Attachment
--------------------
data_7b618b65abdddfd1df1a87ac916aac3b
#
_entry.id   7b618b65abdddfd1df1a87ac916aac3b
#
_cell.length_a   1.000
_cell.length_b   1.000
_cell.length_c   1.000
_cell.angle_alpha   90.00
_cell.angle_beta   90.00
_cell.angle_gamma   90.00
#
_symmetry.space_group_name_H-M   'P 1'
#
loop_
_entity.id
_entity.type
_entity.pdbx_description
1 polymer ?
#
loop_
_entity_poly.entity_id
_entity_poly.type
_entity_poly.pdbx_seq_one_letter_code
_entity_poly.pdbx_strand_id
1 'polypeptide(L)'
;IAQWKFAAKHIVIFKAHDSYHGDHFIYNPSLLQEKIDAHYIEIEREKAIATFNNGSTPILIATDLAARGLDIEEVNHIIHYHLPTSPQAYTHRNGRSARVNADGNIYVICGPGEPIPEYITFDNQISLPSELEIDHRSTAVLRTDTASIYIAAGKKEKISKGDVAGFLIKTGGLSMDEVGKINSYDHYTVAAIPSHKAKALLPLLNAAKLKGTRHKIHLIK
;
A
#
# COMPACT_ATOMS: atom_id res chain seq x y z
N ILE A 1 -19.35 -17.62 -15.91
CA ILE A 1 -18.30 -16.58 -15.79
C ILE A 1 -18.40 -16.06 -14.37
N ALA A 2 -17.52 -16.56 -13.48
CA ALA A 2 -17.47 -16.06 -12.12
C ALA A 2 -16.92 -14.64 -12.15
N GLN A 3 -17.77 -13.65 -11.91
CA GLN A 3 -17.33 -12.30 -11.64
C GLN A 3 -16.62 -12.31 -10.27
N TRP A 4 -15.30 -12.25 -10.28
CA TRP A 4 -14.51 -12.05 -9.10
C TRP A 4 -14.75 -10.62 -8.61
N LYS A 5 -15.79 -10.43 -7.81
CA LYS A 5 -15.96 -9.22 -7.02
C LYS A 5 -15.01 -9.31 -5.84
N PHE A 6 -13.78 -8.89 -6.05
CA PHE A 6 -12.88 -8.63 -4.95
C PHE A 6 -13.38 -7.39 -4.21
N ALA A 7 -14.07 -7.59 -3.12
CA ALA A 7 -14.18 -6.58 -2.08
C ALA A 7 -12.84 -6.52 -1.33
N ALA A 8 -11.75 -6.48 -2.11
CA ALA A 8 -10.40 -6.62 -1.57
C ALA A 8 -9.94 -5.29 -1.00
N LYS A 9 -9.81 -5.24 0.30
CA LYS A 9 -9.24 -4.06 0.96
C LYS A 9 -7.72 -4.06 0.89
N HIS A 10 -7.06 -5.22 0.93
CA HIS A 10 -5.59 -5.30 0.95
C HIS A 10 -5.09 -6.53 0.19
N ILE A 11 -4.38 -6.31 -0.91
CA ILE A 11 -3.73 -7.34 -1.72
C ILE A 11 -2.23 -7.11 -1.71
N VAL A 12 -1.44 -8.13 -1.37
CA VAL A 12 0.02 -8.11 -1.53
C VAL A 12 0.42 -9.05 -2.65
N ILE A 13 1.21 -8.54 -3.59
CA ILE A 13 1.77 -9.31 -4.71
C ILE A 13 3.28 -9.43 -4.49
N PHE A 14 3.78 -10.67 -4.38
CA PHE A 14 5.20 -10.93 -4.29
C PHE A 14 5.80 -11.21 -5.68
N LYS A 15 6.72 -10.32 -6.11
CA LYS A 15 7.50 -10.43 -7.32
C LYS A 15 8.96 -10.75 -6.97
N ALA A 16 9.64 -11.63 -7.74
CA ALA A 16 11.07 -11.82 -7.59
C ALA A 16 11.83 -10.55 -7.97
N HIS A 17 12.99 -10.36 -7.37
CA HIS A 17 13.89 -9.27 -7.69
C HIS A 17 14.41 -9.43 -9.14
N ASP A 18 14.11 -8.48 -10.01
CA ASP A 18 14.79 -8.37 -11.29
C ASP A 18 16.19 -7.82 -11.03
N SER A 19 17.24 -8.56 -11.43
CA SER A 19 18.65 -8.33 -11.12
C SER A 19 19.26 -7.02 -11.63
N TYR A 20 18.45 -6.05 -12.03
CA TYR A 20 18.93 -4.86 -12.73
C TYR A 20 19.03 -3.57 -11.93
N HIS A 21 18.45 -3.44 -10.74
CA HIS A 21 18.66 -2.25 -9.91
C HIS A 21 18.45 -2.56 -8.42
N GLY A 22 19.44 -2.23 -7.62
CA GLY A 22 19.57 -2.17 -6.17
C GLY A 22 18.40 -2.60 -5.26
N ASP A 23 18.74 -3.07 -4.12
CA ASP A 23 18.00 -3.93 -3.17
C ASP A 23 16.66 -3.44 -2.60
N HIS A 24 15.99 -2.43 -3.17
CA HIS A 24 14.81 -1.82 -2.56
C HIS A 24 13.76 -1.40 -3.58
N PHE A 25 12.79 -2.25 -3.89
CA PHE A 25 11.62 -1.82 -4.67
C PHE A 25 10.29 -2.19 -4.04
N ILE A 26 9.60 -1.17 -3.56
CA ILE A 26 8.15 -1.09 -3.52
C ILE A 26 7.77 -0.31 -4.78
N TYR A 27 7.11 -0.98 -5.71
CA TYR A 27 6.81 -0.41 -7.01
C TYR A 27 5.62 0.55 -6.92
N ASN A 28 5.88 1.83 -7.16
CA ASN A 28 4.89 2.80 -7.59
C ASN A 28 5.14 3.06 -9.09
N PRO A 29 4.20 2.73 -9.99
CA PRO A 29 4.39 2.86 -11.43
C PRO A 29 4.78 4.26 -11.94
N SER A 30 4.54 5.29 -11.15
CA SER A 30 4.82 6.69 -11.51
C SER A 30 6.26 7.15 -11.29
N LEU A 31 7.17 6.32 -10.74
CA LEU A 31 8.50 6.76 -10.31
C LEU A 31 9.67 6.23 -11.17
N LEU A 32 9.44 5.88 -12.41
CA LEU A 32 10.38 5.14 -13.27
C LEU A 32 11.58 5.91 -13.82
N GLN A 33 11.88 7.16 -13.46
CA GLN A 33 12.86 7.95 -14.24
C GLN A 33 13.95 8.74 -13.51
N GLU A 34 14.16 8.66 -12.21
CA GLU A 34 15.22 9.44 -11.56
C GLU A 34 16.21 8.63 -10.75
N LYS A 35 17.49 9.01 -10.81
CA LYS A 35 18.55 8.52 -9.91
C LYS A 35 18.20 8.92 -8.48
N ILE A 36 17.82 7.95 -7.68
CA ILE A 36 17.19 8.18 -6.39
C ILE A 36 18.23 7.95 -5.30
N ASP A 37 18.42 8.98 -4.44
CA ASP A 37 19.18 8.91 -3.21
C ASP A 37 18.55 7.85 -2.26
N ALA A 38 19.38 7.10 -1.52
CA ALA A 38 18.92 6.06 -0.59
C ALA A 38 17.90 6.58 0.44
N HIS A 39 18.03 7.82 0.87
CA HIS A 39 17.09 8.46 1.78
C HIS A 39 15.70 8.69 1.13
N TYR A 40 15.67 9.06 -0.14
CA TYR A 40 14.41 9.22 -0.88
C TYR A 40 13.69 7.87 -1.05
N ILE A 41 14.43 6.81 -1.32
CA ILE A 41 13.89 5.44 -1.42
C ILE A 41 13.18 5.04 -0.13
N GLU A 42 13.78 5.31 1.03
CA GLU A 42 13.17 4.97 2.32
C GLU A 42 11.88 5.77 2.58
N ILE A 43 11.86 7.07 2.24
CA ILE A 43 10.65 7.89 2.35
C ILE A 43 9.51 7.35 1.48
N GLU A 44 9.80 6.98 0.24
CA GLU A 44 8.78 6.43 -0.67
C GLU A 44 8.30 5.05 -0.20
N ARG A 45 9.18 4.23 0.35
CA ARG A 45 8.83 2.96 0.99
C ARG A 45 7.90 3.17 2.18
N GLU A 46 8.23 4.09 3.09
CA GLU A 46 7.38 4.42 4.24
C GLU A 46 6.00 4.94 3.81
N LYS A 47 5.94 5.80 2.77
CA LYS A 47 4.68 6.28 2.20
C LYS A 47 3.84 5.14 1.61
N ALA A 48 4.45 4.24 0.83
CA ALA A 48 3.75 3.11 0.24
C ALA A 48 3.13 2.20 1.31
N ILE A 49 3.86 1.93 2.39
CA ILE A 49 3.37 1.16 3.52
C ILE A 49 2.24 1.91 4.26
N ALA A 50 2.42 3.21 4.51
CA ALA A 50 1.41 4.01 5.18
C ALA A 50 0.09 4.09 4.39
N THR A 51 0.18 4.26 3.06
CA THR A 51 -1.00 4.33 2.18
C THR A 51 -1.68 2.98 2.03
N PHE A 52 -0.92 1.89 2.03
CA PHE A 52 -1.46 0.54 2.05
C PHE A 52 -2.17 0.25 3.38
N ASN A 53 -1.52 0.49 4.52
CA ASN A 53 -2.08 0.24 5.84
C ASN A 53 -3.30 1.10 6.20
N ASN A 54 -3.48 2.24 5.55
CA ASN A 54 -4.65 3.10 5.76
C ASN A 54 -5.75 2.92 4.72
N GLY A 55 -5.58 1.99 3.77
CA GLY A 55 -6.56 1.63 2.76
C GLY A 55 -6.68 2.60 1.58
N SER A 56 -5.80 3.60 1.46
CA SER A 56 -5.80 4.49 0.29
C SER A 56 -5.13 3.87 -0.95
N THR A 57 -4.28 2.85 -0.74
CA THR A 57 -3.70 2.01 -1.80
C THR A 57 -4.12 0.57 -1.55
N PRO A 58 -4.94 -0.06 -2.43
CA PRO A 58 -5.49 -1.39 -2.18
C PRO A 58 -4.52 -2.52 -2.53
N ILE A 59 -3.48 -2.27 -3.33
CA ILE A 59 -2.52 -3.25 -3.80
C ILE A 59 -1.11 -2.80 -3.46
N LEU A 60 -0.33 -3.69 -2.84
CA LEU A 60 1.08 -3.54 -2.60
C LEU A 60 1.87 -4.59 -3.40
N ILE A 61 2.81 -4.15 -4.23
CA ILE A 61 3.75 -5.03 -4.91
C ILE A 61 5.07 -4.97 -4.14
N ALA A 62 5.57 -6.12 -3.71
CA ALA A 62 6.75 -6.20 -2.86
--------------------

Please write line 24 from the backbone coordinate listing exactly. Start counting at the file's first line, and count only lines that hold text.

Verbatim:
_entity_poly.pdbx_strand_id